The consequences of this reality are deeply negative. Gordon Brown suggests the 1930s beckon. Will Hutton thinks capitalism itself is going down the tubes. Some suggest Armageddon. Simon Johnson, the former Chief Economist of the IMF, states that any "further adverse consequences will precipitate a run on Italy." If the contagion reaches Italy the losses would be so massive that banks would then topple like nine pins. So it is hard to overstate how ugly this could get.

Friday, September 16, 2011

Fannie and Freddie Acquitted (Again and Again)

The GSE Conservator just released its updated report to Congress for Q2 of 2011. One of its most intriguing findings is that the total losses from the GSE investment portfolio (that is purchases of private label MBS) have melted to a harmless $3 billion. The GSE investments were simply too small and too safe to generate much loss. Notably, notwithstanding the continuing malaise in the residential real estate market this loss declined dramatically over the past year. Indeed, Fannie's investment actually turned positive over the last year. Here is my initial post on this point, from September 21, 2010.

My last post proved that the GSEs acted as super-prime lenders through the performance of their loan portfolio which had far fewer delinquencies than private lenders who really dominated the risky subprime lending market. This post shows that they also acted as a super-prime investor losing only $3 billion from all their purchases of MBS. I confess it is getting harder and harder to see how the GSEs contributed at all to the subprime crisis.

Friday, September 9, 2011

Fannie and Freddie Acquitted (Again)

The chart at left shows that the total Fannie loan book outperformed prime loans generated by private lenders and greatly outperformed private subprime loans. In other words, Fannie was like a super prime lender.

Calculated Risk has been following this issue and they just put up a new post reporting that Fannie's delinquency rate today is 4.08% and Freddie's was 3.51%. The overall market is 7.72%. That means private loans suffer much greater delinquency than GSE loans. This is, of course, consistent with the long time position of this blog that Fannie and Freddie were bit players in the subprime debacle.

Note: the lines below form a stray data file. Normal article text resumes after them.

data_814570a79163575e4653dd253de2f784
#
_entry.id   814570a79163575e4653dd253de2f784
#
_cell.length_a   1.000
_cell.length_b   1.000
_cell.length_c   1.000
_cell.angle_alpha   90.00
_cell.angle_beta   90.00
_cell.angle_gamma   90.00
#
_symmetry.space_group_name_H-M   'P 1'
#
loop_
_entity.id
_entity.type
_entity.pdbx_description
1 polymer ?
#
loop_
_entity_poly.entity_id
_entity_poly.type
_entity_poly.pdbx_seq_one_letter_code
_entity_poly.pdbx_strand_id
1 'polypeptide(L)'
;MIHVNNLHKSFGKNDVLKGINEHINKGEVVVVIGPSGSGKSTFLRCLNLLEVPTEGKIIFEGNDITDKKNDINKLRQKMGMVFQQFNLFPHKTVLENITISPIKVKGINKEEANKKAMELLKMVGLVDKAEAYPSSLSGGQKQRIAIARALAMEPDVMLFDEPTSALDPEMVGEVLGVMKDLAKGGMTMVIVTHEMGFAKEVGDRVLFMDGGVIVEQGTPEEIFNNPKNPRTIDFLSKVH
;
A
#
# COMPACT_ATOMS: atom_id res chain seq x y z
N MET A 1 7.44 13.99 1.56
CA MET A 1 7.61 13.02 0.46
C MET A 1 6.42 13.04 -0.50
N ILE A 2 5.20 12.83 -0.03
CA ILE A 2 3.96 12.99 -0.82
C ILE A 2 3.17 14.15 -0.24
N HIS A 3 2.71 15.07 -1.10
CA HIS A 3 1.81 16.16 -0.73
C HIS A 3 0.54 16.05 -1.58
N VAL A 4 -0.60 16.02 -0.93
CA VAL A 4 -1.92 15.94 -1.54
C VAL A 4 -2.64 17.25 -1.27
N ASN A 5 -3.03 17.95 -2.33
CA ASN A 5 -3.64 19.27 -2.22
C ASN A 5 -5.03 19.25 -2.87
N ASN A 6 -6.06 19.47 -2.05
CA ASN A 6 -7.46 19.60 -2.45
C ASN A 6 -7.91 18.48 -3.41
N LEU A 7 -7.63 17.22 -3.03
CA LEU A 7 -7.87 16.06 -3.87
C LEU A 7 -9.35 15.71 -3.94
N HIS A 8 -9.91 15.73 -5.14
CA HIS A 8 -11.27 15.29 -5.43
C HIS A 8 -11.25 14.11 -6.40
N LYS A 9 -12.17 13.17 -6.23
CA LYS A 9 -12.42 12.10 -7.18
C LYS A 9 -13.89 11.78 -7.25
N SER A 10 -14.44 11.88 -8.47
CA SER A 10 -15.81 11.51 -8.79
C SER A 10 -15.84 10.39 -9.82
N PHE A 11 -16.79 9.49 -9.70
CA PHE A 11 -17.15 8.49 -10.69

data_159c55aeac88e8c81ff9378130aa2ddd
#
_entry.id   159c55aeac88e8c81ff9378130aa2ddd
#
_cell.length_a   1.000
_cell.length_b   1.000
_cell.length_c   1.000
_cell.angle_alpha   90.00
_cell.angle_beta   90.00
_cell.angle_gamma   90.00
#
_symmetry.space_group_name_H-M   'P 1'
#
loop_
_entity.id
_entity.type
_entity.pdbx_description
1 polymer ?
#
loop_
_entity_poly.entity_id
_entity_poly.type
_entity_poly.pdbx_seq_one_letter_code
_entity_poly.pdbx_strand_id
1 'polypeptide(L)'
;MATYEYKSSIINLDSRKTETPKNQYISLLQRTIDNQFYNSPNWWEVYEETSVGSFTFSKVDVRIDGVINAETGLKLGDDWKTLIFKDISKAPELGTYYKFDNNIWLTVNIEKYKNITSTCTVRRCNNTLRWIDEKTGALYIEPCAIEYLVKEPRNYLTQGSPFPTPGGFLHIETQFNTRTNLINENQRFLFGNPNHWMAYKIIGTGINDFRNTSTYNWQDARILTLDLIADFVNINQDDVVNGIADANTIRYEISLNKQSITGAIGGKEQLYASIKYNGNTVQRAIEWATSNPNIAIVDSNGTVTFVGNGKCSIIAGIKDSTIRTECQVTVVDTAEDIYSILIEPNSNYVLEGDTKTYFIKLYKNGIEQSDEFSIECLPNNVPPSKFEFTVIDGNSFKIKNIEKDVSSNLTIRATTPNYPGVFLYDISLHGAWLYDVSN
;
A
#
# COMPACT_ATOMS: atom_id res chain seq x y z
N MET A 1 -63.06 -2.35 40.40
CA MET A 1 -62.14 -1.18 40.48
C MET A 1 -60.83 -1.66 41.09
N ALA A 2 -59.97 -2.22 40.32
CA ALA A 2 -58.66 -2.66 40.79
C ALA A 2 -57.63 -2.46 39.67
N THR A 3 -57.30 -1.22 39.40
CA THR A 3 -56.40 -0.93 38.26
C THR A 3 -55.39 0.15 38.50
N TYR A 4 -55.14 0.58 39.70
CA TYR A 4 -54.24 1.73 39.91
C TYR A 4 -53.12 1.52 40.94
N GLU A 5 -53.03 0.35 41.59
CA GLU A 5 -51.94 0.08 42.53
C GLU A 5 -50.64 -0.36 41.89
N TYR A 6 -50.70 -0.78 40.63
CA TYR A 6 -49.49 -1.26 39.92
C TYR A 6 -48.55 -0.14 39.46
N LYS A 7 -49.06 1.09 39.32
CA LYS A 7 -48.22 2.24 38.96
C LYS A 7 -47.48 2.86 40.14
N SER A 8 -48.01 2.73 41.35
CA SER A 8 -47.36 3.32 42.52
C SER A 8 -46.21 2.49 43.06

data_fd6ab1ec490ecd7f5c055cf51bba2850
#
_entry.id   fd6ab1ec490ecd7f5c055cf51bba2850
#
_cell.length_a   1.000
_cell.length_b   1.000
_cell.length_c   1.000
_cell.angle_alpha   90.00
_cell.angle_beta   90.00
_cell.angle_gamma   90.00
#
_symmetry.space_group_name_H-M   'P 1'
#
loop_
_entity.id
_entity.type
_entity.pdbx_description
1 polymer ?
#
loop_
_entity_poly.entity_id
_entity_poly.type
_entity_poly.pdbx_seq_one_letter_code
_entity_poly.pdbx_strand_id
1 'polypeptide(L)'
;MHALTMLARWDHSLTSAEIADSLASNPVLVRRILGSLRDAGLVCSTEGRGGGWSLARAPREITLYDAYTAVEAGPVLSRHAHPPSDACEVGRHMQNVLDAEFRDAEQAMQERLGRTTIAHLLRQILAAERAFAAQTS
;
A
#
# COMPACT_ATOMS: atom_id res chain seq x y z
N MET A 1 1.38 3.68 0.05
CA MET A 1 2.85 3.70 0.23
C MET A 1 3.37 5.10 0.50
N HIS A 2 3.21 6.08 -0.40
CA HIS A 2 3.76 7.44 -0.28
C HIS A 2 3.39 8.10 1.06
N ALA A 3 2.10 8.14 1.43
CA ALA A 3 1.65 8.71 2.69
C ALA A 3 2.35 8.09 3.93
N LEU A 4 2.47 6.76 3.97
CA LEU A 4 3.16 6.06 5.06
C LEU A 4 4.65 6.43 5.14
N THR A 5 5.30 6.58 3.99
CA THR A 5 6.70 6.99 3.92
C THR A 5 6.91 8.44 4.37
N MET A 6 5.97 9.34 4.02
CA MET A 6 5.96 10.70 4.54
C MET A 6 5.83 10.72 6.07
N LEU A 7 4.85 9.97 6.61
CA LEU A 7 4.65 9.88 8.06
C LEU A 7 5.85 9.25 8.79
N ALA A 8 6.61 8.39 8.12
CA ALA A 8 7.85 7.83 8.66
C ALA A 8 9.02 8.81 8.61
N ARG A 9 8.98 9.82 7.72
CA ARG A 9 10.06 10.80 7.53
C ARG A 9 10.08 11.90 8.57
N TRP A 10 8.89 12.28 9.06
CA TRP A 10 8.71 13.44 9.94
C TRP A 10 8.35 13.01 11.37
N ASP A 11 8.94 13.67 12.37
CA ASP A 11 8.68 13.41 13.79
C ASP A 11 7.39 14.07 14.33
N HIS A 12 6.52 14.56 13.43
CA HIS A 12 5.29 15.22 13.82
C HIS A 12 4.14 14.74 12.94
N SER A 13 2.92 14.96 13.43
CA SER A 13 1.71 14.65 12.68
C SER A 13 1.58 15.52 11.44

Saturday, September 3, 2011

On the Efficacy of the Obama Stimulus

The chart at left represents the best non-partisan estimates of the impact of the Obama Stimulus (more formally the American Recovery and Reinvestment Act or ARRA) plan on the economy, based on data from the non-partisan Congressional Budget Office. The CBO has undertaken a series of studies of the stimulus package and continually updates their findings.

For 2012, the "CBO estimates that, compared with what would have occurred otherwise, ARRA will raise real GDP in 2012 by between 0.3 percent and 0.8 percent and will increase the number of people employed in 2012 by between 0.4 million and 1.1 million."

Here is a summary graph of the CBO's findings:

The CBO analysis enjoys broad support from numerous economists that have studied the issue. Ezra Klein summarizes nine studies on the issue: six find that the stimulus was successful, and only two find it unsuccessful. Thus, the problem with the stimulus is that it was too small.

Of course, because we are dealing with counterfactuals here we will never achieve 100% proof that the stimulus saved us from a deep depression in 2009-2011. But that conclusion is clearly supported by the best evidence to date, as well as longstanding macroeconomic science.

It is also noteworthy, that once debt deflation takes hold and people begin to hoard cash rather than invest in growth, only massive fiscal stimulus (shock and awe) like World War II can shake the economy out of its doldrums.

Friday, September 2, 2011

UPDATE: Greek Debt Yields Blow Out

Almost 18 months ago, I warned of a coming debt crisis in Greece. At that point, Greek debt yields reached 14 percent--meaning that Greece had to pay a lot of extra interest to entice investors to purchase its debt. As a comparison, the US two year debt now yields 0.19.

Well, today yields on Greek debt really blew out--one year Greek bonds now yield 68 percent, and the two year is nearing 50 percent--quadrupling over the last year, as shown at right. These yields reflect the fact that the market now assumes the risk of some form of default on Greek sovereign debt.

While Greek adoption of the IMF's and Eurozone's austerity prescription averted a financial cataclysm in 2010, it backfired in 2011, causing a deeper recession, a widening Greek deficit and therefore a worsening not an improvement of the Greek debt crisis. The GOP Arson Squad should take note: the Greek experiment shows that austerity will only worsen a recession induced deficit. The only way to resolve a debt crisis is rapid growth in productive government investment, as I have argued since December of 2008. It is becoming increasingly unclear whether Greece will see further bail outs from the Eurozone.

The failure of austerity in Greece, seems destined to wreck havoc across global financial markets and exacerbate the US stagnation/recession, as well as threaten a wider conflagration in Italy and Spain. Indeed, combined with other issues threatening US bank capital, these Eurozone issues caused credit default swaps to increase yet again for the US financial sector evincing enhanced risk aversion here in the US.

The situation in Greece suggests a grimmer outlook for the global economy which necessarily means a grimmer outlook for the US.